Vernolic acid

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Vernolic acid
Vernolic Acid.png
Identifiers
CAS number 503-07-1 YesY
PubChem 5281128 (-)-isomer, 6449780 (+)-isomer
ChemSpider 4444572 (-)-isomer N, 4952464 (+)-isomer
Jmol-3D images Image 1
Image 2
Properties
Molecular formula C18H32O3
Molar mass 296.44 g mol−1
Appearance Colorless oil
Melting point 23-25 °C
Solubility in water Insoluble
Solubility in other solvents organic solvents
Hazards
Main hazards flammable
Related compounds
Except where noted otherwise, data are given for materials in their standard state (at 25 °C (77 °F), 100 kPa)
 N (verify) (what is: YesY/N?)
Infobox references

Vernolic acid is an organic compound and a fatty acid. This monounsaturated long chain carboxylic acid contains an epoxide. This isomer of coronaric acid was first definitively characterized in 1954.[1] It is the key component in vernonia oil, which is produced in abundance by the genera Vernonia and Euphorbia and is a potentially useful biofeedstock.

Vernonia oil[edit]

Vernonia oil is extracted from the seeds of the Vernonia galamensis (or ironweed), a plant native to eastern Africa. The seeds contain about 40 to 42% oil of which 73 to 80% is vernolic acid. The best varieties of V. anthelmintica contain about 30% less vernolic acid. Products that can be made from vernonia oil include epoxies for manufacturing adhesives, varnishes and paints, and industrial coatings. Its low viscosity recommends its use as a nonvolatile solvent in oil-based paints since it will become incorporated in the dry paint rather than evaporating into the air.[2]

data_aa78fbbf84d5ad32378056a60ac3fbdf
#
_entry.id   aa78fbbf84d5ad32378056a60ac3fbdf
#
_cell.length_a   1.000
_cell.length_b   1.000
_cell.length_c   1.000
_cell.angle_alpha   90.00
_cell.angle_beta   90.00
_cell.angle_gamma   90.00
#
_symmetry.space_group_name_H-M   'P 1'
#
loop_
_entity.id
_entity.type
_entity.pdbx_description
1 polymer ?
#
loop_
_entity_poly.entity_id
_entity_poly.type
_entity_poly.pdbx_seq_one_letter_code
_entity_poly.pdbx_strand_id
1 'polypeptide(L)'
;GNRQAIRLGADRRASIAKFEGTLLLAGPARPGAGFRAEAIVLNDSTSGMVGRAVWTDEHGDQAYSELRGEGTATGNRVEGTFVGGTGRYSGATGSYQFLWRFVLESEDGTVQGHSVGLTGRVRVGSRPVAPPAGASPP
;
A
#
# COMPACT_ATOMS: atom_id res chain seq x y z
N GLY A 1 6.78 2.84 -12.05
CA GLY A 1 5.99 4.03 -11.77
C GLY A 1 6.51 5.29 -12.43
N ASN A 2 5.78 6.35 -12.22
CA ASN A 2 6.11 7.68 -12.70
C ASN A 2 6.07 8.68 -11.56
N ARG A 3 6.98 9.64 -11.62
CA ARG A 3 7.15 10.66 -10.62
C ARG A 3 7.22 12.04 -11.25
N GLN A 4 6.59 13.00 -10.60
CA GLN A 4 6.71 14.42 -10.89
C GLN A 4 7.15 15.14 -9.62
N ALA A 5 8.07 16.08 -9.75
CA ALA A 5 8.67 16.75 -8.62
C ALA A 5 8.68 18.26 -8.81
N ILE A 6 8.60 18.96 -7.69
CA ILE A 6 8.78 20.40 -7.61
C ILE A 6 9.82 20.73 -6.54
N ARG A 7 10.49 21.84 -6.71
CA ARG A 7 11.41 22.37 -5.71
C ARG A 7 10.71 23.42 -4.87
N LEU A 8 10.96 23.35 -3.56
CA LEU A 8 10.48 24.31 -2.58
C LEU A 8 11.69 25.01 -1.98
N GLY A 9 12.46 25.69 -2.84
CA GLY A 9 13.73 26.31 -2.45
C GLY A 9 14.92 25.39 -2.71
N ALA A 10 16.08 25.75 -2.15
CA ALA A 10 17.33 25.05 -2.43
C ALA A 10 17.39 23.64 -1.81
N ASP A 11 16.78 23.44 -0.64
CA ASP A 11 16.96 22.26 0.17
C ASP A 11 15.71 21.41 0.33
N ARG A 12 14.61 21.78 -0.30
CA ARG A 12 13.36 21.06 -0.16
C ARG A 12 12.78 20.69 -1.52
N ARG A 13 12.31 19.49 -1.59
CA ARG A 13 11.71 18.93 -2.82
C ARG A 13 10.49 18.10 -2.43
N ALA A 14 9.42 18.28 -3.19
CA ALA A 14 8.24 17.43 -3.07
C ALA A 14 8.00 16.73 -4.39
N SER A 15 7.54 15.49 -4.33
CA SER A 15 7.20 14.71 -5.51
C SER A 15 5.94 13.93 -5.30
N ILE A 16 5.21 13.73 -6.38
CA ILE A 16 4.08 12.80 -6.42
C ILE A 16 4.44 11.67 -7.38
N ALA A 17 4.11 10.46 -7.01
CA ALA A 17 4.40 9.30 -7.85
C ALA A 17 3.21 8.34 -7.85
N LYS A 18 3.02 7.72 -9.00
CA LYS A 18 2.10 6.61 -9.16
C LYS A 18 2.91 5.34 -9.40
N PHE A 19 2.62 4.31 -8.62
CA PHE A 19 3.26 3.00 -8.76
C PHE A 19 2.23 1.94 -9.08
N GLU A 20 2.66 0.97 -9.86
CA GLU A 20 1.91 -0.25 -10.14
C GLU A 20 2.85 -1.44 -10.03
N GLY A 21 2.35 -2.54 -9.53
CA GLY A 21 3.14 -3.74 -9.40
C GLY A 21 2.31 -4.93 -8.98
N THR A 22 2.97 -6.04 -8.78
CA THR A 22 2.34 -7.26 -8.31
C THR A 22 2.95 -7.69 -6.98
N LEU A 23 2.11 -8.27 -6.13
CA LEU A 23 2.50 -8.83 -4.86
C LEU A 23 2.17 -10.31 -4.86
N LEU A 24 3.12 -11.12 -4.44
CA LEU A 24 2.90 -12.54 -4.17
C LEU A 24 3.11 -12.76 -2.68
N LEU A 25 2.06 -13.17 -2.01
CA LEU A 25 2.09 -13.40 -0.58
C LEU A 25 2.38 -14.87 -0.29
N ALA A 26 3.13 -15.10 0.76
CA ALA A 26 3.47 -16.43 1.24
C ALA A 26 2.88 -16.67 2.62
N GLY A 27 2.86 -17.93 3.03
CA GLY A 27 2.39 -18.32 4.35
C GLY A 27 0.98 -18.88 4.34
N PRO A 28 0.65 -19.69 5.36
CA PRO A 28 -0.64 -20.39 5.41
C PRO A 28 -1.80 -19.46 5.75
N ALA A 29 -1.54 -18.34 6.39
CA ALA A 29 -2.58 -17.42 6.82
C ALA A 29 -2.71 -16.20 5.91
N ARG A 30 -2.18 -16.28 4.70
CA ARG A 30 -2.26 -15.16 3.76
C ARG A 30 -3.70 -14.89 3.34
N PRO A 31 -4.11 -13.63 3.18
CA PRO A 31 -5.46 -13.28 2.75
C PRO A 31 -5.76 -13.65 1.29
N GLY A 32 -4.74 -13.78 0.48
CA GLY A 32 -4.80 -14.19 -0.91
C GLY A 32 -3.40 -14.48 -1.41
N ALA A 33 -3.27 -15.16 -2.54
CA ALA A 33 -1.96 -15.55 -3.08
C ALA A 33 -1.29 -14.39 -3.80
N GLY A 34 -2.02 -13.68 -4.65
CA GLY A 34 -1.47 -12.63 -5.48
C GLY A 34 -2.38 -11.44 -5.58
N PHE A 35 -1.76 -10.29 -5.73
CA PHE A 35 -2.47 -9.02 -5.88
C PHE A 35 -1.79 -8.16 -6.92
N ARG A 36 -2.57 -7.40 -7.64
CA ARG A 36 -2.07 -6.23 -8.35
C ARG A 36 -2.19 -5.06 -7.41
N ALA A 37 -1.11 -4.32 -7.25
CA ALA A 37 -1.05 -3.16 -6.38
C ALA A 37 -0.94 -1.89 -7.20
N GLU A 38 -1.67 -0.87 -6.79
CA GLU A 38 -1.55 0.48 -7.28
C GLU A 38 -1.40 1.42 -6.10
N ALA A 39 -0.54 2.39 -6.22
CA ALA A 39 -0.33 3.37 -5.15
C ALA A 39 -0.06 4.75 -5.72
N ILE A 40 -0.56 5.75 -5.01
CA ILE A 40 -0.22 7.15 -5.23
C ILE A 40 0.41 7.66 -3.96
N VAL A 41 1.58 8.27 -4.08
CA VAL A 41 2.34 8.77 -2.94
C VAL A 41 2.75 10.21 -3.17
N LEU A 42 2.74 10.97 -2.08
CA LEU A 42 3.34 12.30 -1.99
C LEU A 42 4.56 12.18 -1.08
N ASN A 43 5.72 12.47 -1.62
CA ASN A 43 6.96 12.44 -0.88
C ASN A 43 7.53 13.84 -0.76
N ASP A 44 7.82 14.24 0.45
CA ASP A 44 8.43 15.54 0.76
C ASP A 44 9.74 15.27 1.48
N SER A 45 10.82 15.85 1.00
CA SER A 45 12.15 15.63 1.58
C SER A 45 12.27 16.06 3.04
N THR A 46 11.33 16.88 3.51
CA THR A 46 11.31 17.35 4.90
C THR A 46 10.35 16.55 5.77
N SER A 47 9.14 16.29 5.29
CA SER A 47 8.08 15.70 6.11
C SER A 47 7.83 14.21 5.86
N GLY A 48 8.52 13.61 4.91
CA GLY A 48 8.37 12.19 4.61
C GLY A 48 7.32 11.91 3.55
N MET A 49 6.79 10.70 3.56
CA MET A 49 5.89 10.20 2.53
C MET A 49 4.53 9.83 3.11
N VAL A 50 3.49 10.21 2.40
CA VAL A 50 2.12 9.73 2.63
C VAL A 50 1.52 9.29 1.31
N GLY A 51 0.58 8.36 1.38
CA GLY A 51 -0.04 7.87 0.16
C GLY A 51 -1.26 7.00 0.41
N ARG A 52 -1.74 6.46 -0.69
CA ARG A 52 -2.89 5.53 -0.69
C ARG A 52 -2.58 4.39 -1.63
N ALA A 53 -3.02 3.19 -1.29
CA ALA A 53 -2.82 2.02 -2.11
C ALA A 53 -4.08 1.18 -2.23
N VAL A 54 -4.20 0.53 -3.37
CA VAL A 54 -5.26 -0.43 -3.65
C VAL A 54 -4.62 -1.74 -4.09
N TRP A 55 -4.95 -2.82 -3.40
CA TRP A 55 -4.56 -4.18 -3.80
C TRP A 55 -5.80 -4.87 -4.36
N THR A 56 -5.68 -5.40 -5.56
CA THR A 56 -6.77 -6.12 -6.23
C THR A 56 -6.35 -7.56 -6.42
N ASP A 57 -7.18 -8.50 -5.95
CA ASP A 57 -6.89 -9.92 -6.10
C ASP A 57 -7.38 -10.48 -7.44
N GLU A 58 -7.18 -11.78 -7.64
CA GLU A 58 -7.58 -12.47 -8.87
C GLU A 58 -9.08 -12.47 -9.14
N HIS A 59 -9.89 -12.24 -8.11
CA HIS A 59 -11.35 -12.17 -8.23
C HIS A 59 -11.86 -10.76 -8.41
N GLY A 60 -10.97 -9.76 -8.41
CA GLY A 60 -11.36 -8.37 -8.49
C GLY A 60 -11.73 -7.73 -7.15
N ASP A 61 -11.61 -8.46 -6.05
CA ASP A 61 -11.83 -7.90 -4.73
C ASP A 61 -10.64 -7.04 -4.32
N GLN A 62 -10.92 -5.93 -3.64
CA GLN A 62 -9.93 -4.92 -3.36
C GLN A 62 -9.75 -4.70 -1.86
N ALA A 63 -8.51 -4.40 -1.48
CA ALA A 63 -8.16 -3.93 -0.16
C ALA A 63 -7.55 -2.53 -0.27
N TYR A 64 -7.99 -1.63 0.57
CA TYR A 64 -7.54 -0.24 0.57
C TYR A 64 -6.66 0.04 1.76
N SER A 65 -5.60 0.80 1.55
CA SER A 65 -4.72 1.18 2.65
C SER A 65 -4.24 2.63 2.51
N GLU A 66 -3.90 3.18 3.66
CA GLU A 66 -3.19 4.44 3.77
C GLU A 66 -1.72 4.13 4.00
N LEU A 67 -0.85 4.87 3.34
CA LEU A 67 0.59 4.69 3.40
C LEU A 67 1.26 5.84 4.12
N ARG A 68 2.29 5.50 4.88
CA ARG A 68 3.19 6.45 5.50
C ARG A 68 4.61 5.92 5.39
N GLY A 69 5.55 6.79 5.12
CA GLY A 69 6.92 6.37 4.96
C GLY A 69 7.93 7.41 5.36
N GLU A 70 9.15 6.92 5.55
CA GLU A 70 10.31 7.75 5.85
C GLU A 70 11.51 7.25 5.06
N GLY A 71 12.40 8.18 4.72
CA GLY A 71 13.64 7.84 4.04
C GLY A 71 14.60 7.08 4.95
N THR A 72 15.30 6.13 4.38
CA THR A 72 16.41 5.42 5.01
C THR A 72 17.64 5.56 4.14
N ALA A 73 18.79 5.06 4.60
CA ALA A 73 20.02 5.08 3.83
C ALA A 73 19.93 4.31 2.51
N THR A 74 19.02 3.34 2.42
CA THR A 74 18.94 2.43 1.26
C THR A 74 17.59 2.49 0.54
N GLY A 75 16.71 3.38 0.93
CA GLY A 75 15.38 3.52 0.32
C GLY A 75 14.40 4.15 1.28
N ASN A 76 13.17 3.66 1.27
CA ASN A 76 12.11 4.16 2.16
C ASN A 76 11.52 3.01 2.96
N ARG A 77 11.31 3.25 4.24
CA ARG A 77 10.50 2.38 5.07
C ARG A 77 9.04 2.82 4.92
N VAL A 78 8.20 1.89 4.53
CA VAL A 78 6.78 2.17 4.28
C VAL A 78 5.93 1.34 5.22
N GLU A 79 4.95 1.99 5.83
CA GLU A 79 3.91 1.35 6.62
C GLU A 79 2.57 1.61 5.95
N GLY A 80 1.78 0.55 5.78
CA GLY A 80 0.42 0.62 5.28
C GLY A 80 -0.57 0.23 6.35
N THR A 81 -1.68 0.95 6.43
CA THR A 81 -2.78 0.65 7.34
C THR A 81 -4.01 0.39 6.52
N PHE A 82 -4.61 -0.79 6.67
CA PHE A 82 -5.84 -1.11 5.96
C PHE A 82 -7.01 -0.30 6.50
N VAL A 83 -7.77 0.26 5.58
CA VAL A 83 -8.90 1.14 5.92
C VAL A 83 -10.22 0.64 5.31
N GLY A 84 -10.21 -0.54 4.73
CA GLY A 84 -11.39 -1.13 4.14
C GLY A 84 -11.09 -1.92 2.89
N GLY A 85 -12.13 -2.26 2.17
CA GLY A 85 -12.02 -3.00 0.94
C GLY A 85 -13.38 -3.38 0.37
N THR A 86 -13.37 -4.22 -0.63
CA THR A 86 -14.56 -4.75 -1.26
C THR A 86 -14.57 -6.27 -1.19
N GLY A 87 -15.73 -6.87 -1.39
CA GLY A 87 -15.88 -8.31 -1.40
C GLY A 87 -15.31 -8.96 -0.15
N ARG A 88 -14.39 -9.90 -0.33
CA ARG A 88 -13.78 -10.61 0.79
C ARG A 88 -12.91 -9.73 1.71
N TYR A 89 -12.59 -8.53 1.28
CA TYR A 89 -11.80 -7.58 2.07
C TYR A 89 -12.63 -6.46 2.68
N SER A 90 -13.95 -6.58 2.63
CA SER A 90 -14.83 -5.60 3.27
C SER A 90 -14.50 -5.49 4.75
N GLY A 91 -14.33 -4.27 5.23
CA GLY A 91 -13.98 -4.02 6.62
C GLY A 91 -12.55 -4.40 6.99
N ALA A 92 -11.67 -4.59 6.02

This use of vernonia oil offers potential environmental benefits, since its use could reduce emissions associated with man-made chemicals.

In its application as an epoxy oil,[3] vernonia oil competes with soybean or linseed oil, which supply most of the market for these applications. Its low viscosity makes it more desirable than fully epoxidized linseed or soybean oils. It is more comparable to partially epoxidized linseed or soybean oil.[4]

Other plant sources[edit]

Vernolic acid is not commonly found in plants in significant quantities, but some plants which do contain it are Vernonia, Stokesia, Crepis (from the daisy family), and Euphorbia lagascae and Bernardia pulchella from the Euphorbiaceae.[5]

References[edit]

  1. ^ Gunstone F. D. (1954). "Fatty acids. Part II. The nature of the oxygenated acid present in Vernonia anthelmintica (Willd.) seed oil". Journal of the Chemical Society 1954: 1611–1616. doi:10.1039/JR9540001611. 
  2. ^ T.M. Teynor et al.. "Vernonia". Alternative Field Crops Manual. Retrieved 2006-09-10. 
  3. ^ A.I Mohamed, T. Mebrahtu, and T. Andebrhan (1999). J. Janick, ed. "Variability in oil and vernolic acid contents in the new Vernonia galamensis collection from East Africa". Perspectives on new crops and new uses: 272–274. Retrieved 2006-09-10. 
  4. ^ Muturi, Patrick; Wang, Danqing; Dirlikov, Stoil (1994). "Epoxidized vegetable oils as reactive diluents I. Comparison of vernonia, epoxidized soybean and epoxidized linseed oils". Progress in Organic Coatings 25: 85. doi:10.1016/0300-9440(94)00504-4. 
  5. ^ Edgar B. Cahoon, Kevin G. Ripp, Sarah E. Hall, and Brian McGonigle (February 2002). "Transgenic Production of Epoxy Fatty Acids by Expression of a Cytochrome P450 Enzyme from Euphorbia lagascae Seed". Plant Physiol. 128 (2): 615–624. doi:10.1104/pp.010768. PMC 148923. PMID 11842164.